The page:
{\rtf1\ansi\ansicpg1252 {\fonttbl\f0\fnil\fcharset0 ArialMT;} {\colortbl;\red255\green255\blue255;\red51\green51\blue51;\red255\green255\blue255;} \deftab720 \pard\pardeftab720\partightenfactor0 \f0\fs26 \cf2 \cb3 \expnd0\expndtw0\kerning0 \outl0\strokewidth0 \strokec2 }
Connect
To Top

The Past Progressive of English Verbs

English verbs that are conjugated express a combination of tense, aspect, voice, and mood. Tense is the grammaticalized expression of time and roughly corresponds to actual time. Aspect is the grammaticalized expression of temporal structure and corresponds to duration. Mood is the expression of modality, or the expression of possibility, necessity, and contingency. Voice is the expression of relationships between predicate and nominal functions such as subject and object. The past progressive typically refers to verbs in the past tense, progressive aspect, indicative mood, and active voice.

The past progressive can be defined as a verb form that expresses an incomplete or ongoing action or state that began, continued, and ended in the past but over a longer period of time than the completed actions expressed by the simple past. For example, the sentence The baby was crying contains the verb phrase was crying, which is an example of the past progressive. The use of the past progressive in this example indicates both that the baby began crying in the past and continued to cry over a period of time before stopping.

Formation of the Past Progressive

The past progressive, like the majority of verb forms in English, is periphrastic. Periphrasis means that a “phrase of two or more words that perform a single grammatical function that would otherwise be expressed by the inflection of a single word.” Verbs in the past progressive are therefore formed by a past tense form of the verb be followed by a present participle. The verb phrase patterns for the past progressive are as follows:

  • first person singular – was + present participle – I was making a pot roast.
  • second person singular – were + present participle – Were you burning the garbage?
  • third person singular – was + present participle – The man was wearing a top hat.
  • first person plural – were + present participle – We were raising chickens.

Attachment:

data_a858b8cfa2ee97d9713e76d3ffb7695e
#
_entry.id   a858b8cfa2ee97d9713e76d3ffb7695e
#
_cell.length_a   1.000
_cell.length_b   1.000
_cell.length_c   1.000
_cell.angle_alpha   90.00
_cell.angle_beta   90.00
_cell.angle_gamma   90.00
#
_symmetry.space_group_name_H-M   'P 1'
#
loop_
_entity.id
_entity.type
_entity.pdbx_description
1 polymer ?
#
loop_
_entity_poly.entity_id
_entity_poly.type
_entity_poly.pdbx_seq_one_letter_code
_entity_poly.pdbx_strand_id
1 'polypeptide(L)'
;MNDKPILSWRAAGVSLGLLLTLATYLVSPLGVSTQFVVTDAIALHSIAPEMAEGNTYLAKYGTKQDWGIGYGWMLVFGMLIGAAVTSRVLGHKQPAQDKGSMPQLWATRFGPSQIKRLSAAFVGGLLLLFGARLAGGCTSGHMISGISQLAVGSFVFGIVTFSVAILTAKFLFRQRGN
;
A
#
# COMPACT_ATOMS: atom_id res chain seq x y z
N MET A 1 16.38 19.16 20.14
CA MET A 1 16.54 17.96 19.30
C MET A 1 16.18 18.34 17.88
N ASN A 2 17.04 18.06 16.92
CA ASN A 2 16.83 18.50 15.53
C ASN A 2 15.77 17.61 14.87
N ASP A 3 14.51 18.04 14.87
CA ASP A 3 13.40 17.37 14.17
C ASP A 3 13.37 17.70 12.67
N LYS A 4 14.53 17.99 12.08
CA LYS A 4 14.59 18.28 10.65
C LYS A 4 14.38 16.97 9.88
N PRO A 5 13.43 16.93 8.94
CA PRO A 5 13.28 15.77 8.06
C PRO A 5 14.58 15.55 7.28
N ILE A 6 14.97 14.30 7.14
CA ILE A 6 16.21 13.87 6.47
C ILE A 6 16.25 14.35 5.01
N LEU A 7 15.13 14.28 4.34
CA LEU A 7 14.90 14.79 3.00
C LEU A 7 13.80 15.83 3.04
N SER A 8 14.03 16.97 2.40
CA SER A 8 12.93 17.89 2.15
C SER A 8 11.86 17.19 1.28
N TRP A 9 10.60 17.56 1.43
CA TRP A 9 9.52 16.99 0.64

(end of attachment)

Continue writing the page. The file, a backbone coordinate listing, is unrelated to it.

• second person plural – was + present participle – You were publishing a newsletter.
  • third person plural – were + present participle – They were supplying the glitter.

Notice that, similar to the present tense forms in the present progressive, all past tense forms of the verb be are irregular.

Use of the Past Progressive

Because the past progressive expresses ongoing or incomplete actions or states in the past, the verb form most often occurs in sentences that express the following situations:

  • Past actions or states that progressed in time in the past
  • Past actions or states that ended from an interruption including specific times
  • Past actions or states that occurred simultaneously
  • Describing the atmosphere of the past
  • Past actions or states that are repetitive and irritating

For example:

  • My daughter was whining all morning.
  • She was showering when the doorbell rang.
  • The soup was boiling while the bread was baking.
  • The storm clouds were rolling in as I drove down the highway.
  • My sister was always stealing my clothes.

The following visual illustrates the uses of the progressive aspects of English verbs:

Progressive of English Verbs

 

The past progressive expresses ongoing actions or states in the past.

References

Hopper, Paul J. 1999. A short course in grammar. New York: W. W. Norton & Company.
Kilby, David. 1984. Descriptive syntax and the English verb. Dover, New Hampshire: Croom Helm.
Leech, Geoffrey N. 2004. Meaning and the English verb. Harlow, English: Pearson Longman.

More in English Verbs

  • English Auxiliary Verbs

    Auxiliary verbs are a subcategory of English verbs that provide additional semantic or syntactic information about the main verb in the...

    Heather JohnsonMarch 1, 2016
  • Ambitransitive English Verbs

    Verbs are traditionally defined as “words that describe actions or states of being.” Main or principal English verbs may be either...

    Heather JohnsonFebruary 25, 2016
  • Attributive Ditransitive English Verbs

    Traditional notional grammars define verbs as “action or state of being words.” Transitive verbs in English grammar are main verbs that...

    Heather JohnsonFebruary 23, 2016
  • Ditransitive English Verbs

    Verbs have traditionally been defined as “action or state of being words.” Main verbs, or principal verbs, fall into five categories...

    Heather JohnsonFebruary 18, 2016
  • Monotransitive English Verbs

    Notional grammars describe verbs as “action or state of being words.” Main verbs, or principal verbs, fall into five categories in...

    Heather JohnsonFebruary 16, 2016
  • Transitive English Verbs

    Verbs have traditionally been defined as “action or state of being words.” Main verbs, or principal verbs, fall into five categories...

    Heather JohnsonFebruary 11, 2016
  • Copular English Verbs

    Traditional grammars define verbs as “action or state of being words.” Main verbs, or principal verbs, fall into five categories in...

    Heather JohnsonFebruary 9, 2016
  • Intransitive English Verbs

    Notional grammars define verbs as “action or state of being words.” Main verbs, or principal verbs, fall into five categories in...

    Heather JohnsonFebruary 7, 2016
  • Grammatical Forms of English Verb Phrases

    A verb phrase is a phrase in which a verb functions as the head of the phrase plus any auxiliaries (modals,...

    Heather JohnsonApril 29, 2014

Pin It on Pinterest